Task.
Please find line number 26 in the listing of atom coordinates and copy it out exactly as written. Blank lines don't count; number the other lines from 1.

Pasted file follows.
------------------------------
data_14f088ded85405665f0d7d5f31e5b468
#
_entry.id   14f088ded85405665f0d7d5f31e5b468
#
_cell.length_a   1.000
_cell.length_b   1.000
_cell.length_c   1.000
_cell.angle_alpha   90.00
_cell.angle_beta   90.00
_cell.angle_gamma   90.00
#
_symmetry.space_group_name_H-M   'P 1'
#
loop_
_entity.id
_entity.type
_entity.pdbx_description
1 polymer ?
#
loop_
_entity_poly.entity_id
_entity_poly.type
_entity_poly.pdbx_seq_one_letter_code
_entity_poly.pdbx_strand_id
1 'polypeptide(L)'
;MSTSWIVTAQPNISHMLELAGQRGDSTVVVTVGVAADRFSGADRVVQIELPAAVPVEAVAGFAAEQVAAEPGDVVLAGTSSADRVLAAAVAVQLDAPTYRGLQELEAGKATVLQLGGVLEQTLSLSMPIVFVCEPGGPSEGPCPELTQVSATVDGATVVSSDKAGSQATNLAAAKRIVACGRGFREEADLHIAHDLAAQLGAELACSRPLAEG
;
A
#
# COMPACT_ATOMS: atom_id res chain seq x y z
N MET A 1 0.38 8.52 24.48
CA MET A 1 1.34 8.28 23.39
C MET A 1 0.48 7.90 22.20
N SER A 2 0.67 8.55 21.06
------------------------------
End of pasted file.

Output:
;MSTSWIVTAQPNISHMLELAGQRGDSTVVVTVGVAADRFSGADRVVQIELPAAVPVEAVAGFAAEQVAAEPGDVVLAGTSSADRVLAAAVAVQLDAPTYRGLQELEAGKATVLQLGGVLEQTLSLSMPIVFVCEPGGPSEGPCPELTQVSATVDGATVVSSDKAGSQATNLAAAKRIVACGRGFREEADLHIAHDLAAQLGAELACSRPLAEG